Saqqara is known for the oldest Egyptian pyramid, dating back to about 2800 B.C, the third dynasty. It’s a step pyramid, similar in shape to what you might see in the Yucatan in Mexico, and was built as the final resting place for the Pharaoh Zoser. Although it’s covered today by scaffolding and has long lost its limestone casing, it nonetheless stands majestic and proud that it has withstood millennia of desert climate and sandblast erosion.
While we weren’t allowed into the Pyramid of Zoser because of current maintenance, we did get to peek inside two nearby tombs of noblemen. Even though tombs and pyramids are essentially associated with death and mummies, it was surprising to me to see how the reverence of life permeated every aspect of these burial places. Painted carvings depicted daily activities of the noblemen such as hunting, fishing, music, banquets, and even manicures and pedicures. Hieroglyphics included blessings or “magical spells” that would grant the dead person an abundance of animals, food, riches, and all things good in the after life.
Heading north along the West Bank of the Nile, we jumped ahead 300 years to the pyramids at Giza, which belong to the 4th dynasty. In ancient times, people generally lived on the East Bank of the Nile and buried their dead on the West Bank, symbolic of the rising and setting of the sun…and of life itself. That’s why from Giza down to Valley of the Kings in Luxor, all the pyramids and tombs are on the same side of the Nile: the West. The three great pyramids of Giza belong–in order of lineage and size–to the Pharaoh Cheops, his son Kephren, and the grandson Mycerinus. Because the middle pyramid still has remnants of its limestone casing on the tip, one can really envision the former grandeur and how for generations, these pyramids–gleaming white under the late-day light of a setting sun–were beacons of glory for the pharaohs upon whom the Sun of Life had permanently set.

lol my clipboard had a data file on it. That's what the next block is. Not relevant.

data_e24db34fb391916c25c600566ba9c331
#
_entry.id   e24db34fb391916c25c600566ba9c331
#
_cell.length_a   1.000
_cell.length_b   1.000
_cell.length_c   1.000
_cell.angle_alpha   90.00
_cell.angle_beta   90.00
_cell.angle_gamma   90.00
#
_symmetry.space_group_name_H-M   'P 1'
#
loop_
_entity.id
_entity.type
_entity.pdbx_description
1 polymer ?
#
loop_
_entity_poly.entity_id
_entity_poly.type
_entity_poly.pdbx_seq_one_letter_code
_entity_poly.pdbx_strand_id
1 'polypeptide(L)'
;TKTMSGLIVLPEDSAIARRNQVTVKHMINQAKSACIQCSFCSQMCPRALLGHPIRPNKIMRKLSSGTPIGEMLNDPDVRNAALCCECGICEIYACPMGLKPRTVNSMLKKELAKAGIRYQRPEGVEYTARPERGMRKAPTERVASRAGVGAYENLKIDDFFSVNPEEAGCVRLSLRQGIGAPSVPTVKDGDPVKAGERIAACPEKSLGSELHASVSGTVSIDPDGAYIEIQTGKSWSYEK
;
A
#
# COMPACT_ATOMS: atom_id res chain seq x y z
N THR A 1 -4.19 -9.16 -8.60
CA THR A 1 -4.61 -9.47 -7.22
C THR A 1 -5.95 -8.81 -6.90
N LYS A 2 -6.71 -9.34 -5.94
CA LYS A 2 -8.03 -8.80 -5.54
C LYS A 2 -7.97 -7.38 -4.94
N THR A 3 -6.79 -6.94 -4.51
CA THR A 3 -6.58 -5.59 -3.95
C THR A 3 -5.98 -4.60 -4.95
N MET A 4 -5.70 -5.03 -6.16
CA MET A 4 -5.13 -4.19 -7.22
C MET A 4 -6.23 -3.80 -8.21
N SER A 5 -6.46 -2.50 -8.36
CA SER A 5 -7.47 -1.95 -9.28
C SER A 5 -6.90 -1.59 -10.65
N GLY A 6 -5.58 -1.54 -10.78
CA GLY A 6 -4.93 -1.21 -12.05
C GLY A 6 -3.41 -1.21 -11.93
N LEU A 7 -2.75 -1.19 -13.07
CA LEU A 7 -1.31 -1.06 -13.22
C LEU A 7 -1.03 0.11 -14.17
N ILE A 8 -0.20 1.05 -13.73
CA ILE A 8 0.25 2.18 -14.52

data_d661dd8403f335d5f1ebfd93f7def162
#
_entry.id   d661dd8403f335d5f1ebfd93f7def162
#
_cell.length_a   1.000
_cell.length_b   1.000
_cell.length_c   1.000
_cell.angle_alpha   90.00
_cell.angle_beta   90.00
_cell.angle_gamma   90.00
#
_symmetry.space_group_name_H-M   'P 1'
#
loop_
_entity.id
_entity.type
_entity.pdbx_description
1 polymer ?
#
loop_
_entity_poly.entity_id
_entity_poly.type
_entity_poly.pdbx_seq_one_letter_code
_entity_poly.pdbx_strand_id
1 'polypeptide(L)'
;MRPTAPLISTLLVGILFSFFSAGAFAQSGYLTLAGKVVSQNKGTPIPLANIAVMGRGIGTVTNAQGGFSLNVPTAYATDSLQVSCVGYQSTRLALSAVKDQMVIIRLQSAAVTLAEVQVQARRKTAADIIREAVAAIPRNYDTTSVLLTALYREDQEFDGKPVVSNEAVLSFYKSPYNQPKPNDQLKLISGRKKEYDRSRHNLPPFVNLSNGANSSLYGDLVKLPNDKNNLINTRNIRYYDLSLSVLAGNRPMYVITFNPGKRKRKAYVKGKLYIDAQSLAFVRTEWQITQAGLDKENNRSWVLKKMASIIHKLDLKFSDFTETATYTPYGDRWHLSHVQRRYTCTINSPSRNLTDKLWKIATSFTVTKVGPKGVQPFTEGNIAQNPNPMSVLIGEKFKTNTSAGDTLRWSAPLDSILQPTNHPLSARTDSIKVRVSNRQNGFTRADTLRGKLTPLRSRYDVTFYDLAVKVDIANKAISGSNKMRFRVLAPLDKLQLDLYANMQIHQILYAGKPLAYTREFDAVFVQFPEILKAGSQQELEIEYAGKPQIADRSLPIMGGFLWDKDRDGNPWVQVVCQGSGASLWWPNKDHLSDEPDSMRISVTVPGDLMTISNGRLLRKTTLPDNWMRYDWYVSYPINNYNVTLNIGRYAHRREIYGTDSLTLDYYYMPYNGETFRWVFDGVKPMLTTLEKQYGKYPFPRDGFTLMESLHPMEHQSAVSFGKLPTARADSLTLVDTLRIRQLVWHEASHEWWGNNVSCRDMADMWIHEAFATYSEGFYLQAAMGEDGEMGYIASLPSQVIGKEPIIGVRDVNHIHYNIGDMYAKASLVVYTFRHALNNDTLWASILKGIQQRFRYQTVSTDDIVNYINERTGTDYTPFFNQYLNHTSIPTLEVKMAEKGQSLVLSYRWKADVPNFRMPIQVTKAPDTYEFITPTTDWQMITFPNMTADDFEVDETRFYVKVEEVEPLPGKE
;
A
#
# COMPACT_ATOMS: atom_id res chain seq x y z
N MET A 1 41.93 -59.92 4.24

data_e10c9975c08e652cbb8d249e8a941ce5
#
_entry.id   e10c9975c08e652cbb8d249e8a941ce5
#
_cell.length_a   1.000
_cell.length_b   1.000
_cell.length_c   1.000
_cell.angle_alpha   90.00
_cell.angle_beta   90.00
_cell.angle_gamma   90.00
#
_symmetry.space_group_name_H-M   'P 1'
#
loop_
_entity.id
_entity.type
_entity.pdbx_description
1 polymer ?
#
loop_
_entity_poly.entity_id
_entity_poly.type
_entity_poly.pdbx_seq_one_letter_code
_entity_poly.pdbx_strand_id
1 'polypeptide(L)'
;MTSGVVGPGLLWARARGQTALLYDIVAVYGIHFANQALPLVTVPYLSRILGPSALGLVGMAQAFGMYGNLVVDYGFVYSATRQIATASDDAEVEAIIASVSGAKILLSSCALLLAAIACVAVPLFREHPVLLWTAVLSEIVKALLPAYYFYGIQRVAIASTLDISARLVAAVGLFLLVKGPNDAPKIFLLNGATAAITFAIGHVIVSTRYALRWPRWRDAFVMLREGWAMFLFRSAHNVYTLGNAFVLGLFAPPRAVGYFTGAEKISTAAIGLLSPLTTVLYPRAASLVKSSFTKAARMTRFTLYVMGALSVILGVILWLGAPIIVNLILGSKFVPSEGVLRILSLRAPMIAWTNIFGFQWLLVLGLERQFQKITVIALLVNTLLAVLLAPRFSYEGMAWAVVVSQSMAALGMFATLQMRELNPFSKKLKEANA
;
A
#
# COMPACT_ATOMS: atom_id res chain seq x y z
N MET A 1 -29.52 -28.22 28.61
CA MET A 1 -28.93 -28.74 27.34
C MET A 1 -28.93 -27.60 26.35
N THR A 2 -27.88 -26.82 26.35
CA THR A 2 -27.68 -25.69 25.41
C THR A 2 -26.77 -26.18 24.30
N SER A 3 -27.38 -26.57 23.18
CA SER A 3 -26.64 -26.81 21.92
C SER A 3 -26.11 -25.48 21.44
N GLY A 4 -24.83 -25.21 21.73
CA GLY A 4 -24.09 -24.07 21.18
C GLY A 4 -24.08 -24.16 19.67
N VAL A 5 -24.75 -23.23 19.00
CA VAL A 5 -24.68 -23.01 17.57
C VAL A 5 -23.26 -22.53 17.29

These ancient structures struck me to the core. Like so many others, coming to Egypt has been on my Bucket List, even long before there were such things as Bucket Lists. With each of the over two million blocks of the Great Pyramid of Cheops weighing several tons, there is something about these edifices that can in one moment make you feel diminutive and humbled, and in the next, substantial and an integral part of a storied legacy of civilization and humankind.
While ancient sites were about death, the fear of the afterlife, and revering the past, the gaggle of hustlers around these towering monuments to the past can be annoying. But I found them strangely uplifting–real people, focused on finding the joy in life today…in the here and now. Like any clever entrepreneur, these merchants and camel drivers seized every opportunity to trade on the history of Egypt coupled with the hokey-ness of wide-eyed tourists…me included. So, despite the fear of breaking our collarbones, Rick and I hopped on “Bob Marley” for an obligatory camel ride, complete with the obligatory camel-at-the-pyramids photo-op. If ever you’re going to ride a camel, there’s no place to do it like Ancient Egypt.
The span of Egyptian history covers five thousand years. For someone like me who comes from an American culture whose history dates back only a few centuries, Egypt is jarring, awe-inspiring, and, at times, confusing. Gaining an appreciation for its past lays the foundation for me to learn more about its unsettled present and its path toward an uncertain yet promising future. And I’m ready for what lies ahead on this trip.
Stay tuned for more stories in this continuing series on Egypt.